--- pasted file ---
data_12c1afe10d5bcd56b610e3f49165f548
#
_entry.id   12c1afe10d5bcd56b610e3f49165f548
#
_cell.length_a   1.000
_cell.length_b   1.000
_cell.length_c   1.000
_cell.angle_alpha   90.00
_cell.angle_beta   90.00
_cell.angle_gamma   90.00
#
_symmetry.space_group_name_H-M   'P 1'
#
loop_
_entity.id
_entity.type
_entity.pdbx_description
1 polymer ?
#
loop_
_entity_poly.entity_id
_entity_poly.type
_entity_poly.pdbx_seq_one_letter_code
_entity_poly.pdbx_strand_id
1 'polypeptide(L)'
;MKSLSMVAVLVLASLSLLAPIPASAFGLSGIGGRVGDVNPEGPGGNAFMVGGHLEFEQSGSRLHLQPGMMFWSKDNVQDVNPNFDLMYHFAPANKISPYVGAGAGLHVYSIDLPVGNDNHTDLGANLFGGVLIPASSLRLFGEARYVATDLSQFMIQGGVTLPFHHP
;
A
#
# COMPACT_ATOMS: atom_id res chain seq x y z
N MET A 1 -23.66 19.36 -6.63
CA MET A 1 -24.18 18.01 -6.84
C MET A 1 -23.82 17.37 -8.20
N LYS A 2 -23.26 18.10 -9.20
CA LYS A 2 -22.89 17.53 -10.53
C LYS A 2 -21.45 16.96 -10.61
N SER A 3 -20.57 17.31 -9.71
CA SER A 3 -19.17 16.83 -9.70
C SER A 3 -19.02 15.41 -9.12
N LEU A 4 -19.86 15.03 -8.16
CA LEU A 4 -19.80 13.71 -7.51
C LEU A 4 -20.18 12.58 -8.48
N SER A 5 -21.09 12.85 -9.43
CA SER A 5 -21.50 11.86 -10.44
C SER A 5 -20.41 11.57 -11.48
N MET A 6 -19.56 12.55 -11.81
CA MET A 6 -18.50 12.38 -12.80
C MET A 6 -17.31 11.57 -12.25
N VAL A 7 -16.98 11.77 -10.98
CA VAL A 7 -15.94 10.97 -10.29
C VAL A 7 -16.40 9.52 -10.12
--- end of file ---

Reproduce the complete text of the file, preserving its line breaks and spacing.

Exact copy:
data_12c1afe10d5bcd56b610e3f49165f548
#
_entry.id   12c1afe10d5bcd56b610e3f49165f548
#
_cell.length_a   1.000
_cell.length_b   1.000
_cell.length_c   1.000
_cell.angle_alpha   90.00
_cell.angle_beta   90.00
_cell.angle_gamma   90.00
#
_symmetry.space_group_name_H-M   'P 1'
#
loop_
_entity.id
_entity.type
_entity.pdbx_description
1 polymer ?
#
loop_
_entity_poly.entity_id
_entity_poly.type
_entity_poly.pdbx_seq_one_letter_code
_entity_poly.pdbx_strand_id
1 'polypeptide(L)'
;MKSLSMVAVLVLASLSLLAPIPASAFGLSGIGGRVGDVNPEGPGGNAFMVGGHLEFEQSGSRLHLQPGMMFWSKDNVQDVNPNFDLMYHFAPANKISPYVGAGAGLHVYSIDLPVGNDNHTDLGANLFGGVLIPASSLRLFGEARYVATDLSQFMIQGGVTLPFHHP
;
A
#
# COMPACT_ATOMS: atom_id res chain seq x y z
N MET A 1 -23.66 19.36 -6.63
CA MET A 1 -24.18 18.01 -6.84
C MET A 1 -23.82 17.37 -8.20
N LYS A 2 -23.26 18.10 -9.20
CA LYS A 2 -22.89 17.53 -10.53
C LYS A 2 -21.45 16.96 -10.61
N SER A 3 -20.57 17.31 -9.71
CA SER A 3 -19.17 16.83 -9.70
C SER A 3 -19.02 15.41 -9.12
N LEU A 4 -19.86 15.03 -8.16
CA LEU A 4 -19.80 13.71 -7.51
C LEU A 4 -20.18 12.58 -8.48
N SER A 5 -21.09 12.85 -9.43
CA SER A 5 -21.50 11.86 -10.44
C SER A 5 -20.41 11.57 -11.48
N MET A 6 -19.56 12.55 -11.81
CA MET A 6 -18.50 12.38 -12.80
C MET A 6 -17.31 11.57 -12.25
N VAL A 7 -16.98 11.77 -10.98
CA VAL A 7 -15.94 10.97 -10.29
C VAL A 7 -16.40 9.52 -10.12